Kolichestvo gradusov (strength of the drink) mentioned by Chekhov in "Woman as Seen by a Drunkard" brings to mind the name of Shade’s murderer. Shade’s poem is almost finished when the author is killed by Gradus. Kinbote believes that, to be completed, Shade’s poem needs but one line (Line 1000, identical to Line 1: “I was the shadow of the waxwing slain”). But it seems that, like some sonnets, Shade's poem also needs a coda (Line 1001: “By its own double in the windowpane”). Chekhov is the author of Tysyacha odna strast’, ili Strashnaya noch’ (“A Thousand and One Passions, or The Terrible Night,” 1880), a parody of Gothic story dedicated to Victor Hugo (the author of Notre Dame de Paris, 1831). At the beginning of his poem Notre Dame (1912) Osip Mandelshtam mentions rimskiy sudiya (the Roman judge) who judged the alien nation:
Где римский судия судил чужой народ —
Стоит базилика, и — радостный и первый —
Как некогда Адам, распластывая нервы,
Играет мышцами крестовый лёгкий свод.
Kinbote's landlord, Judge Goldsworth is an authority on Roman law. In Chekhov’s story Ionych (1898) Ivan Petrovich Turkin (the jovial punster) mentions rimskoe pravo (Roman law) and his wife Vera Iosifovna tells Dr. Startsev that her husband is an Othello:
-- Здравствуйте пожалуйста, -- сказал Иван Петрович, встречая его на крыльце. -- Очень, очень рад видеть такого приятного гостя. Пойдёмте, я представлю вас своей благоверной. Я говорю ему, Верочка, -- продолжал он, представляя доктора жене, -- я ему говорю, что он не имеет никакого римского права сидеть у себя в больнице, он должен отдавать свой досуг обществу. Не правда ли, душенька?
-- Садитесь здесь, -- говорила Вера Иосифовна, сажая гостя возле себя. -- Вы можете ухаживать за мной. Мой муж ревнив, это Отелло, но ведь мы постараемся вести себя так, что он ничего не заметит.
"How do you do, if you please?" said Ivan Petrovich, meeting him on the steps. "Delighted, delighted to see such an agreeable visitor. Come along; I will introduce you to my better half. I tell him, Verochka," he went on, as he presented the doctor to his wife --"I tell him that he has no human right* to sit at home in a hospital; he ought to devote his leisure to society. Oughtn't he, darling?"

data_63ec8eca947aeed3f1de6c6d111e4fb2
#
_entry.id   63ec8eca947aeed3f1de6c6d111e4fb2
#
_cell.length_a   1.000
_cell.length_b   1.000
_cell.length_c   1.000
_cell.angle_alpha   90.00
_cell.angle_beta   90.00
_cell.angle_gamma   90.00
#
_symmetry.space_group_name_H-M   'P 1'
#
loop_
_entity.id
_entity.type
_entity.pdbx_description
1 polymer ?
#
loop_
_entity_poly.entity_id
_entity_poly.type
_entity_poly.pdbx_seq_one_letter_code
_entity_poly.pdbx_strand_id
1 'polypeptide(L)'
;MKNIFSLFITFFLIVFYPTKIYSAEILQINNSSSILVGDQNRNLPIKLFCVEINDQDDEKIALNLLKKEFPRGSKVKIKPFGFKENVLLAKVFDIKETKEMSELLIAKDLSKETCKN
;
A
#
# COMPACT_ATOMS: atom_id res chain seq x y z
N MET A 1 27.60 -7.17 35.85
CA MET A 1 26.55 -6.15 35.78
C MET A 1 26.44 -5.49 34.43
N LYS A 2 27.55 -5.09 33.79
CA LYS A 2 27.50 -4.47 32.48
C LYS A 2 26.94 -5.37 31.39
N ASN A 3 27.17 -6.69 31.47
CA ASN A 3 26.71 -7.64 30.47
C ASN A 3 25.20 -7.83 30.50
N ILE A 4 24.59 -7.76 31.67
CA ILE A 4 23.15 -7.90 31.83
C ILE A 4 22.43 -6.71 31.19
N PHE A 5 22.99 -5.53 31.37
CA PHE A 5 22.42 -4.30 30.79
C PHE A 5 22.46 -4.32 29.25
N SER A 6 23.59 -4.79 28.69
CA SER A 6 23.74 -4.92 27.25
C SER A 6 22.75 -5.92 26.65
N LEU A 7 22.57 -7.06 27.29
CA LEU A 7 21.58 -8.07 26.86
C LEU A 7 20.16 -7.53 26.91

"Sit here," said Vera Iosifovna, making her visitor sit down beside her. "You can dance attendance on me. My husband is jealous -- he is an Othello; but we will try and behave so well that he will notice nothing." (chapter I)
*“he has no Roman law/right” in the original (in Russian pravo means “law” and “right”).
Duchess of Payn, of Great Payn and Mone, Queen Disa seems to be a cross between Leonardo’s Mona Lisa and Desdemona, Othello’s wife in Shakespeare’s Othello. At the beginning of a poem that he contributed to the school magazine Liza Bogolepov’s son Victor (a character in VN’s novel Pnin, 1957) mentions Mona Lisa’s lips:
Leonardo! Strange diseases
strike at madders mixed with lead:
nun-pale now are Mona Lisa's
lips that you had made so red. (Chapter Four, 5)
A gifted young artist, Victor imagines that his father is a king who refuses to abdicate and prefers to go into exile:
The King, his father, wearing a very white sports shirt open at the throat and a very black blazer, sat at a spacious desk whose highly polished surface twinned his upper half in reverse, making of him a kind of court card. Ancestral portraits darkened the walls of the vast panelled room. Otherwise, it was not unlike the headmaster's study at St Bart's School, on the Atlantic seaboard, some three thousand miles west of the imagined Palace. A copious spring shower kept lashing at the french windows, beyond which young greenery, all eyes, shivered and streamed. Nothing but this sheet of rain seemed to separate and protect the Palace from the revolution that for several days had been rocking the city...